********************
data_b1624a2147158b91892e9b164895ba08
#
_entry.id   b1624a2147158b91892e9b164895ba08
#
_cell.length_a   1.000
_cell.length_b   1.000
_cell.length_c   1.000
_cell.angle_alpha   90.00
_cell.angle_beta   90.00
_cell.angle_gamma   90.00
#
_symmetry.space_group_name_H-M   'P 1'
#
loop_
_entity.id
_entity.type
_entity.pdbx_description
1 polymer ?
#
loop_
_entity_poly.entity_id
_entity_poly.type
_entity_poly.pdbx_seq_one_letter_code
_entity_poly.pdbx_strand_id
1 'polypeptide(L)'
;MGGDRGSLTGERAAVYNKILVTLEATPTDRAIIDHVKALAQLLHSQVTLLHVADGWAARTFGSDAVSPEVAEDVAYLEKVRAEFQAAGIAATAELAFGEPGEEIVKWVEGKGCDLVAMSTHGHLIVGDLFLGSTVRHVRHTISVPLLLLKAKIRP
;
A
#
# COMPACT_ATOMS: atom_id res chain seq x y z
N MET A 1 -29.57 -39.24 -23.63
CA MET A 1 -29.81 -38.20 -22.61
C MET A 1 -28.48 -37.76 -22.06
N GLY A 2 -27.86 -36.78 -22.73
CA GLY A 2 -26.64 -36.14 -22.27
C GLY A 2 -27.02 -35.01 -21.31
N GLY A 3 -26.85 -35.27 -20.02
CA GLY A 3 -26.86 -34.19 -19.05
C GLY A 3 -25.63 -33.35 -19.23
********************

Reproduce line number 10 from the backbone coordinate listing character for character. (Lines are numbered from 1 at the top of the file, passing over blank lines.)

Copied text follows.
_cell.angle_gamma   90.00